Tuesday, March 04, 2008

The Terrific Triple Threat

From noted Canadian outdoor photographer and author Darwin Wiggett...

Many people ask me how I get the extra pizazz in my dramatic light landscape shots such as that seen in the photo at left. The image has a combination of intense light and movement that I achieved by using what I call my “Terrific Triple Threat.” The TTT effect is achieved by using a combination of three Singh-Ray filters: an LB Warming Polarizer, a Graduated Neutral Density Filter, and a 5-stop Solid ND filter. The polarizer gives the benefits associated with polarizing filters, mainly the removal of reflective highlights, the saturation of colours, and the increase in apparent contrast between clouds and blue sky. The ND grad filter keeps brightly lit skies from being overexposed, and the 5-stop ND filter creates long exposure times which has two benefits; first it shows painterly blur in any object moving in the frame (swirling tides, running water, blowing clouds) and second it builds up colour intensity especially at sunrise and sunset by allowing colour to wash over the land and sky over time.

In this second photo, I used my polarizer to give me a rich sky, and more saturated colours, and a 2-stop hard-edge ND grad over the sky to retain highlight detail. I also added a 5-stop ND filter to further build-up the sunrise colours and to give me painterly strokes of movement in the clouds.

I recently made a series of four images to illustrate the effect each filter has on the image in the TTT technique. The following photos are RAW captures taken from the camera with the same adjustments made in the RAW convertor (click image to enlarge).

Frame A was taken with no filters, frame B has a LB polarizer which removes reflective glare, darkens the sky and adds a warm cast to the photo. Notice how the clouds pop and the warm tones in the ice come to life with the polarizer. Frame C is taken with both an LB polarizer and a 1-stop ND grad filter over the sky and mountains to hold detail in the sunlit parts of the scene. The ND filter added further richness to the sky. Frame D is made with all three filters in place. The addition of the 5-stop solid ND filter adds more richness to the colour as the sunrise light moved across the clouds.

Without a filter the exposure was 1/8th of a second. With all three filters the exposure time was 10 seconds and thus the light had more time to move through the scene. Had it been a windy day the clouds would look more like the ones in frame B but this was a calm morning so no movement was recorded. The 5-stop ND does record changing light over time giving more colour in the scene. The final image is shown at left, which includes some additional finishing in Photoshop.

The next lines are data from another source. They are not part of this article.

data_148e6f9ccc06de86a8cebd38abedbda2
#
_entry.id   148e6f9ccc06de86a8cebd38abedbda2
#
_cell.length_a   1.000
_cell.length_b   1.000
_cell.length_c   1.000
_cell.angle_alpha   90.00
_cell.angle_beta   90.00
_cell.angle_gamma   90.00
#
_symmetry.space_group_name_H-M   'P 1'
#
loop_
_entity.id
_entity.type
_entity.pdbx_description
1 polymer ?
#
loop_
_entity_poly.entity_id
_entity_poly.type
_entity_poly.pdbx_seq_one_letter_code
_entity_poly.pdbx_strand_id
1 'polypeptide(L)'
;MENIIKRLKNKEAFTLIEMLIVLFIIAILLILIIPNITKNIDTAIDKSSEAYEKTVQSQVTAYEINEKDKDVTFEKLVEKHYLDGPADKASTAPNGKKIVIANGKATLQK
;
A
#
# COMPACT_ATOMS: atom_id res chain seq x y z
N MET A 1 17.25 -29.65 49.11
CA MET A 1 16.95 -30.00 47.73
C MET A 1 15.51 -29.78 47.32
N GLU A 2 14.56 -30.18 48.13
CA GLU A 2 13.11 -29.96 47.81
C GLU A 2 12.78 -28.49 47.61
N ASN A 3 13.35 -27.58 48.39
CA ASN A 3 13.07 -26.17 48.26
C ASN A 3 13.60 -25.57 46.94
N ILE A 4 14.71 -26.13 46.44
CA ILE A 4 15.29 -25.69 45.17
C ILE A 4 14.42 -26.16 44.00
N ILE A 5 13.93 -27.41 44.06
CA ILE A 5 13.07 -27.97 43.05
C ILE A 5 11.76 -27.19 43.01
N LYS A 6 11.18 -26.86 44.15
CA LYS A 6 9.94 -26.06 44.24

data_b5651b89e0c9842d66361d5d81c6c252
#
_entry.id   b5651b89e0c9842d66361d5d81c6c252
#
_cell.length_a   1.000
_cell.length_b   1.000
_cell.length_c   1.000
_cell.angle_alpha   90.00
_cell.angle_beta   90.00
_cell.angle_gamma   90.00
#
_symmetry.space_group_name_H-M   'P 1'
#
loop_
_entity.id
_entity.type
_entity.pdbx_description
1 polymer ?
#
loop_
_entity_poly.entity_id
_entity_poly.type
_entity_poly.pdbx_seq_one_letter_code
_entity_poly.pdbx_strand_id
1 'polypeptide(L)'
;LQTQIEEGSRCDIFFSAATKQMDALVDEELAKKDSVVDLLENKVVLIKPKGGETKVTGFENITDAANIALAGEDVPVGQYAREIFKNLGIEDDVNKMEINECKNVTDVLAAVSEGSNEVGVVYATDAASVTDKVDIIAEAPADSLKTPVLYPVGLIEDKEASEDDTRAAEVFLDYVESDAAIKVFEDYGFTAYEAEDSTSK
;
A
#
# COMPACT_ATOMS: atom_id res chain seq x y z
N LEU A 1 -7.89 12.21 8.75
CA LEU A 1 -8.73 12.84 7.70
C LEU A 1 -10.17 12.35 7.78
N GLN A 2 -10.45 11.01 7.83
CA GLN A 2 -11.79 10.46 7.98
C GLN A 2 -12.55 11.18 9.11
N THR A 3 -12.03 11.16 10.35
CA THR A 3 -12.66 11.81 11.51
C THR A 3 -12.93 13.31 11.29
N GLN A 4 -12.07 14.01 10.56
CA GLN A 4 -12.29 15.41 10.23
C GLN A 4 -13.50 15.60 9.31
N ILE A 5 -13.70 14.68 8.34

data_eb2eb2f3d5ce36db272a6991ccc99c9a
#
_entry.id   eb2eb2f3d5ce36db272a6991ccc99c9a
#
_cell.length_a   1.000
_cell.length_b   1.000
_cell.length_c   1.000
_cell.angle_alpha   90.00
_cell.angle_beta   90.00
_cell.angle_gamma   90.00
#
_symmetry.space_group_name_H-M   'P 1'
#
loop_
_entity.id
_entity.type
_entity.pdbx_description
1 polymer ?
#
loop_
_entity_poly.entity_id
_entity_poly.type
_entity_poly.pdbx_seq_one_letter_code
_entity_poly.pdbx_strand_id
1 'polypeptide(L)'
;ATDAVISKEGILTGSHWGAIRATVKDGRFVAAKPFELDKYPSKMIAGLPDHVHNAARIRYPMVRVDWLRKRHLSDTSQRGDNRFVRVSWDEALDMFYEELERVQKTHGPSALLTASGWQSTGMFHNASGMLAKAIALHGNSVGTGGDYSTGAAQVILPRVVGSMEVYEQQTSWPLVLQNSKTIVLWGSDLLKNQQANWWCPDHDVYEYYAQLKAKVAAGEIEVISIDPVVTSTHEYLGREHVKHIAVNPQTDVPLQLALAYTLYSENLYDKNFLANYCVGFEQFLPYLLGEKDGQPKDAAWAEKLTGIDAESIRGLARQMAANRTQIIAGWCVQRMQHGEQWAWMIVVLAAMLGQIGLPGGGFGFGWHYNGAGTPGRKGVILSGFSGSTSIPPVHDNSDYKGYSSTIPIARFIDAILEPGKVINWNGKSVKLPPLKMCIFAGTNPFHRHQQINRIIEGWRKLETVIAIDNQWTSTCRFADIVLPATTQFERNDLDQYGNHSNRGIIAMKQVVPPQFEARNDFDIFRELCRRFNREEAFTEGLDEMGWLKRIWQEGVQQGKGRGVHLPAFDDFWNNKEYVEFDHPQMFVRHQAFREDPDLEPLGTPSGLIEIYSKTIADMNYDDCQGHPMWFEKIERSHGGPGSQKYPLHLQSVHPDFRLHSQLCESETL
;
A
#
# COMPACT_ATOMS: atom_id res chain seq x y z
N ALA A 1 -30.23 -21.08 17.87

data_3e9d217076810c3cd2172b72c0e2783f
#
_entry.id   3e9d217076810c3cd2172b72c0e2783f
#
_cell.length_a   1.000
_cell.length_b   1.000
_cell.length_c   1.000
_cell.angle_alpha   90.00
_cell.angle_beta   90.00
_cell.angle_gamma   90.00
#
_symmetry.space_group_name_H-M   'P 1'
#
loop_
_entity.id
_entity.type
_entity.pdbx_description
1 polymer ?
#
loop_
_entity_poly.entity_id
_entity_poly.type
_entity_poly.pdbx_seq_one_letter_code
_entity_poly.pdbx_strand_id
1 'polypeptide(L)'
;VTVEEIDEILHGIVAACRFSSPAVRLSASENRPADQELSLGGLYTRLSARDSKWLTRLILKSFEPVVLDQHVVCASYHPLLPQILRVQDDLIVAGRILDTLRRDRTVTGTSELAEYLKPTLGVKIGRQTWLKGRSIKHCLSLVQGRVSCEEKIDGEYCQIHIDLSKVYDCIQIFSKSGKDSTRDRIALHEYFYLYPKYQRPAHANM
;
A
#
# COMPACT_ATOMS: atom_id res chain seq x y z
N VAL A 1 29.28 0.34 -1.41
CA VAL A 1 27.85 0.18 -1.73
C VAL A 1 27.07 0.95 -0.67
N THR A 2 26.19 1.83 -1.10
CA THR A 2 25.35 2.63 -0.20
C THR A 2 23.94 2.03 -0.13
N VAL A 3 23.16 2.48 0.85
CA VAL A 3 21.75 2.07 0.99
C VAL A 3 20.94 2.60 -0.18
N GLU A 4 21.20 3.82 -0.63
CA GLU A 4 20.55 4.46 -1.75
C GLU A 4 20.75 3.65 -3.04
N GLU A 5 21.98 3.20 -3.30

Some photographers have concern that stacking three filters together will have adverse effects on sharpness. I have not noticed any loss of sharpness between the photos taken without the filters (top) and those taken with all three filters (bottom). Note that this is an enlarged detail from the above example image. The sharp results with the filters attest to the quality of Singh-Ray filters. (Click image to enlarge.)

I use a Cokin P-holder to hold my stacked filters. I use a sprocketed P-series size LB polarizer in the inner slot of the Cokin holder. In the last slot of the holder I place the grad filter and in the middle slot goes the 5-stop ND filters. I have no problems with the filters or the Cokin holder vignetting with the lenses I use (24, 45 and 90mm TSE Canon lenses) but if you use a wide angle zoom such as a 17-40 or 16-35mm you will likely have issues with vignetting. In my next blog entry I will have hints on how you can use all three filters on a wide-angle zoom.

As far as shooting with the filters here is my workflow:

1. Use a steady tripod, never have the center post up and use a high quality ball head. You will need rock solid support for the technique to work or else you will have blurry photos. I also use a cable release to trip the shutter.

2. Compose the scene and place the polarizer in the filter holder, rotate the polarizer for optimal effect. Now place the ND grad filter over the sky – use your depth-of-field preview button or Live View on your camera to precisely place the grad line. Focus on the scene as you would normally do. I use manual focus and focus one-third of the way into the scene for optimal depth-of-field (DOF). If you use auto-focus, turn off this feature now because your camera will search for focus once the 5-stop ND filter is put into place!

3. Place the 5-stop ND in the middle slot up against the polarizer so light does not bounce in the gap between the filters. Close the eye-piece shutter on your camera, or cover the eyepiece with your thumb – extraneous light coming through the eye piece will affect the exposure causing gross underexposure. Most digital cameras will allow for exposure times of up to 30 seconds in aperture priority mode, which I use for this technique. I mostly use f11 or f16 for good DOF and the best resolution – lens performance at f22 is often poor with most lenses. Take the photo and make any adjustments to exposure compensation to give you a good histogram biased to the right but without clipping the highlights.

4. I will often do two shots one without the 5-stop ND and one with it. At home I can pick the result I like best -- it's almost always the one with the ND filter in place.

5. Show your end results around and gather the accolades!

To see more of Darwin's work, be sure to visit DarwinWiggett.com and share your accolades with him.


Renato said...

Thanks for the great tips. Will try some of them...

Andrea Moro said...

Thank you Darwin! You're clear and accurate...

Andrea (Italy)

Anonymous said...

Thank you for shearing of your methods.

Jan A (Norway).